Thanksgiving Wine: Don’t worry, keep it simple

La Galoche Beaujolais // Photo by Brian Kaufenberg

La Galoche Beaujolais // Photo by Brian Kaufenberg

As we dive headlong into this holiday season, I find myself reflecting on celebratory meals of the past where the chronic overachiever in me could be found pouring over anxiety-inducing articles suggesting that I spatchcock or sous vide my turkey, or plan a multi-course dinner complete with the “perfect” wine pairings (you really want me to pick a wine for Brussels sprouts?). And while I can look upon this me of the past with love, I can also breathe a sigh of relief knowing that sometimes (most of the time) the best meals are also the simplest.

Bottomline: spatchcock your turkey if you are passionate about doing so, but please don’t get wrapped up in trying to find the perfect wine pairings for each dish on your table. Popping a couple of lovely, versatile bottles to enjoy with the whole spread will give you infinitely more pleasure, save you money, and help preserve your sanity and keep you in the moment, because actually enjoying the communal act of sharing food and wine around a table filled with your loved ones is really what it’s all about.

If you needed that extra nudge, Wine Goddess Jancis Robinson says that “far too much fuss is made about trying to find the perfect pairing of wine and food.” And Rule #64 in Jon Bonné’s “The New Wine Rules” states that “the surgical strike approach to pairing is cruel.”

There are, however, a few things to consider when selecting wine to match with a wide variety of foods. Bonné’s advice is to take note of four things in both the food and wine—acidity, salt and spice, texture and weight, and sweetness/fruitiness—and to keep in mind that too much of any one thing will throw either the food or wine off balance. In other words, steer clear of wines that have an abundance of oak (particularly new oak), are high in alcohol or tannin, or have lots of residual sugar.

Because there is usually so much richness on the Thanksgiving table (mostly in the form of gravy and butter), I like to look for wines that have a nice amount of acidity to give the palate a break. Also, since many of our favorite holiday dishes are creamy or whipped, I like to add a contrasting texture with some bubbly.

Well, what are we going to drink?

Domaine Saint Cyr ‘La Galoche’ Beaujolais // Photo by Aaron Job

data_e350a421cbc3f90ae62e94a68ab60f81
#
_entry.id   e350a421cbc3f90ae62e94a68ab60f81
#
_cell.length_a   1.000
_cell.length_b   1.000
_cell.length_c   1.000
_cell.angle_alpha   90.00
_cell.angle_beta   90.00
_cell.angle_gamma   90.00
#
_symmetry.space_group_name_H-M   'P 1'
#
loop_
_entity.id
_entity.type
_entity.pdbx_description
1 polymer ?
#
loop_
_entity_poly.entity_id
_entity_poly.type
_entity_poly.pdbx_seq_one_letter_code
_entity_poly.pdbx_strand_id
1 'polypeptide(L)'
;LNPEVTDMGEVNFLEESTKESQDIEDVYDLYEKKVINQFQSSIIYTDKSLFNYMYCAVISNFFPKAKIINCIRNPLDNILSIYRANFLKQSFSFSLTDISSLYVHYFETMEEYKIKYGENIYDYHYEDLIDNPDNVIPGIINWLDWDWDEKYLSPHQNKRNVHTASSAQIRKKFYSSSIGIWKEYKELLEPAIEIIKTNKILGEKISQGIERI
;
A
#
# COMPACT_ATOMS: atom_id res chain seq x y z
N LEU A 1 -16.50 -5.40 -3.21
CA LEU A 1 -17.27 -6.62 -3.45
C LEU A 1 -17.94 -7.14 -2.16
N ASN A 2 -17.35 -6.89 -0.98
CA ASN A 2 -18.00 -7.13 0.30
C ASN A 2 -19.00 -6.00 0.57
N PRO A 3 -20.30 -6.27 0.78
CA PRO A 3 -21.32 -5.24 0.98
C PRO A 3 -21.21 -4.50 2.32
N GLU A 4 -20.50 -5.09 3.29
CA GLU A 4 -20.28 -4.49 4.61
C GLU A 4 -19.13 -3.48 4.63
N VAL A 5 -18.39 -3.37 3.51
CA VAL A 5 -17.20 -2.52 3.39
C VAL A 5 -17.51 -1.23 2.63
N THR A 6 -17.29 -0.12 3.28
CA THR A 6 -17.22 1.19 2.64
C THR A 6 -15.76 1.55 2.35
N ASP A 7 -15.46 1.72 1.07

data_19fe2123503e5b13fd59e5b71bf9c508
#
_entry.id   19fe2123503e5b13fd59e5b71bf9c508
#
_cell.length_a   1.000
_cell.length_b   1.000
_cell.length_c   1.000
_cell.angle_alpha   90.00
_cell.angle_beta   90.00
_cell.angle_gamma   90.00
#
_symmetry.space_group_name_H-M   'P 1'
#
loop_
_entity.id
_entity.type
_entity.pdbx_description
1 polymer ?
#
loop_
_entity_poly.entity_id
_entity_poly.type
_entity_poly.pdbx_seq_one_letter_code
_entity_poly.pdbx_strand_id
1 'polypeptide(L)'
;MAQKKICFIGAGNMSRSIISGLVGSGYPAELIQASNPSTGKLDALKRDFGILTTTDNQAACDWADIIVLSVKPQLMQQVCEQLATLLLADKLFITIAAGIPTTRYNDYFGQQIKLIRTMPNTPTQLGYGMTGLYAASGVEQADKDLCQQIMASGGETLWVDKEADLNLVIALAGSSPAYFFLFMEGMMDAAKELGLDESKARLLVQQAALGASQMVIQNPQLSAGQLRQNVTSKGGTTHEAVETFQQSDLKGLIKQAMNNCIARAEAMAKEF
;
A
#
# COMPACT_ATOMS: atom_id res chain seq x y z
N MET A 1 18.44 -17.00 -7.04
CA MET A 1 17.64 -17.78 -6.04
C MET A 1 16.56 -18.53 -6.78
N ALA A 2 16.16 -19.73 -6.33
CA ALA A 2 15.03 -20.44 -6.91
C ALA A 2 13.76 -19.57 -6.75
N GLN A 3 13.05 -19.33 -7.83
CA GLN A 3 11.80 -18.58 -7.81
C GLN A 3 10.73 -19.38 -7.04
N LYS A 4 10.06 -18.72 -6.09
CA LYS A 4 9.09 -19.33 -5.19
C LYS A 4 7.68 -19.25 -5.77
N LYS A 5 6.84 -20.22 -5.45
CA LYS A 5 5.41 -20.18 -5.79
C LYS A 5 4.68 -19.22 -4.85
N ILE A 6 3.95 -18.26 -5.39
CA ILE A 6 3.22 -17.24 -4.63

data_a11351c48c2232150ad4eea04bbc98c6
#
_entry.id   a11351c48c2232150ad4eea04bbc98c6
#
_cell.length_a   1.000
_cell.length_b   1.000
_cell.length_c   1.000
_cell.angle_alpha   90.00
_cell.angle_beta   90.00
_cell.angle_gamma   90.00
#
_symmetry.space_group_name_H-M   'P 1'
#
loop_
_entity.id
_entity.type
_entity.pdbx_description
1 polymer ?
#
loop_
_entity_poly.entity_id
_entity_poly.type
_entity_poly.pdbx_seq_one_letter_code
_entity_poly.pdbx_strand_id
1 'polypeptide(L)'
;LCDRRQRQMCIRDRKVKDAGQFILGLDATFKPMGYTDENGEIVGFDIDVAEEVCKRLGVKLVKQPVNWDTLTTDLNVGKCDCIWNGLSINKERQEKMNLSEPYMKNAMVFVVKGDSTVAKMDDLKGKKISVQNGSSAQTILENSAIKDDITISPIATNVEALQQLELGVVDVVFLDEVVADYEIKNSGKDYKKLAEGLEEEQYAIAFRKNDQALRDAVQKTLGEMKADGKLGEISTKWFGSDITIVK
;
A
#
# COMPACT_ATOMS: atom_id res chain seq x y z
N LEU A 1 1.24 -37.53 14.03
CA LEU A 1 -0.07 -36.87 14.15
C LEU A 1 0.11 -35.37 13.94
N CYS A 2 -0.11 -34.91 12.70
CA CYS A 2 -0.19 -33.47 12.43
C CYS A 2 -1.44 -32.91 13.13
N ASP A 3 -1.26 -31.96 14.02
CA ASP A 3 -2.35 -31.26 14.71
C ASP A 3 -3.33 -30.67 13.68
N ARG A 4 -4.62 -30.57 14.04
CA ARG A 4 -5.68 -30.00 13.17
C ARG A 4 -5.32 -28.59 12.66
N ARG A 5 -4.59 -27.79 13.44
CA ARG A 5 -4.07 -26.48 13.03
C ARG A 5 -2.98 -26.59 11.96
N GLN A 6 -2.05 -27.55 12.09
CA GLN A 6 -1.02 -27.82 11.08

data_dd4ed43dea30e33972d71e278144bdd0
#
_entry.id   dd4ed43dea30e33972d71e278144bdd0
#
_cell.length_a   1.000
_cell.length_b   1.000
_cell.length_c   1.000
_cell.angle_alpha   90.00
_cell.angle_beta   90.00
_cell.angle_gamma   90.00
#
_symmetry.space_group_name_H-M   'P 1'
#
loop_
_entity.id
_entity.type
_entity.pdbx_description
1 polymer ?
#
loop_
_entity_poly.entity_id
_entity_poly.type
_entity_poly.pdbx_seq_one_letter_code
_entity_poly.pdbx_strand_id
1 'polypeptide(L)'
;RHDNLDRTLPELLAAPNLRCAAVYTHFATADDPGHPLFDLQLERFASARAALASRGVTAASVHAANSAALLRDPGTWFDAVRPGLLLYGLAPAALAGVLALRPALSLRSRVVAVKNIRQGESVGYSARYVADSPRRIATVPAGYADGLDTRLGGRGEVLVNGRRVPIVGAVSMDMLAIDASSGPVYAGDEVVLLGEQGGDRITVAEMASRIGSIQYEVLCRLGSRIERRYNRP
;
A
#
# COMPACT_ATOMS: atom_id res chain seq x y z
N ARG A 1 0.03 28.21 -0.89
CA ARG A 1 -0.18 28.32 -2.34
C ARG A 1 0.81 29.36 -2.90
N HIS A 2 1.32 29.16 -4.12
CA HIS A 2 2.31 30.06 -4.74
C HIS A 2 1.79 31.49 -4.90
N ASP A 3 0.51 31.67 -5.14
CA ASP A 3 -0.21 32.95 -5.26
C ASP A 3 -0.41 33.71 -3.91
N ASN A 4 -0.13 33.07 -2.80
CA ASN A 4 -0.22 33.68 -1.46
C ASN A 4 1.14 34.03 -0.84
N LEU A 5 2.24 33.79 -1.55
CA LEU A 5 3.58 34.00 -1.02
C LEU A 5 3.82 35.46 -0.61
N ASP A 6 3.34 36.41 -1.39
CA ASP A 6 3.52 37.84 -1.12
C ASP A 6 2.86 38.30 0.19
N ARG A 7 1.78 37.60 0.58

Domaine Saint Cyr ‘La Galoche’ Beaujolais // Photo by Aaron Job

If you are a lover of cranberry sauce with everything, like I am, a good gamay will make your heart sing. I love Beaujolais (that lovely little sister of Burgundy) and there are many great wines from this region coming into market these days. Check out Domaine Saint Cyr “La Galoche” for an infinitely quaffable and crowd-pleasing red for the table. If you want to support a U.S. winery, one of my favorites is Division Winemaking Company out of Portland, Oregon. Their 2017 Les Petits Fers Gamay Noir would be a welcome addition to any holiday meal.

For whites, I tend to stay away from the bold, creamy, oak-driven styles and aim for something bright and semi-aromatic. Riesling and chenin blanc are two of my favorite grapes for pairing with myriad flavors. Seehof Riesling Feinherb 2016 from the Rheinhessen region of Germany is loaded with zingy notes of lime zest and stone fruit and can actually hang with some of those hard-to-pair green veggies. Domaine Huet Vouvray “Le Haut Lieu” Sec is one of my favorite chenin blanc bottlings and exhibits plenty of orchard fruit, lemon, and a little honey, and is an awesome foil for an herb-roasted turkey (and pretty much everything else).

Hubert Clavelin Brut-Comte Crémant du Jura NV // Photo by Aaron Job

Hubert Clavelin Brut-Comte Crémant du Jura NV // Photo by Aaron Job

And, lest we forget, the bubbles! Sparkling wine is extremely versatile and great to pour for a celebratory feast. Crémant, or sparkling wine made in the Champagne method from elsewhere is France, is a wonderful option. One of my go-to’s is the Hubert Clavelin Brut-Comte Crémant du Jura NV. It is 100 percent chardonnay, with earthy and bright notes of citrus, apple, white flowers, and brioche. Another equally delicious but totally different style of sparkling wine for the holiday table is lambrusco (both a grape variety and a style of wine from Emilia-Romagna and Lombardy in Italy). Lambrusco is most commonly thought of as a sparkling red wine and can vary wildly in both quality and expression, so knowing your producer is key. I highly recommend Vigneto Saetti Rosso Viola Lambrusco, which is certified as organically farmed and hand-harvested from 50-year-old vines. Think violets, herbs, and red berries with an endearing effervescent character. So delicious.

Ultimately, the family is on their way to town, your friends will be arriving soon, and as you head out to tackle your grocery list and visit the wine shop, take a nice deep breath and heed these words from our wine friend, Jon Bonné: “In any case, stop worrying. There is no single perfect pairing. Drink what you like.”

Yes, drink what you like and that will make all the difference.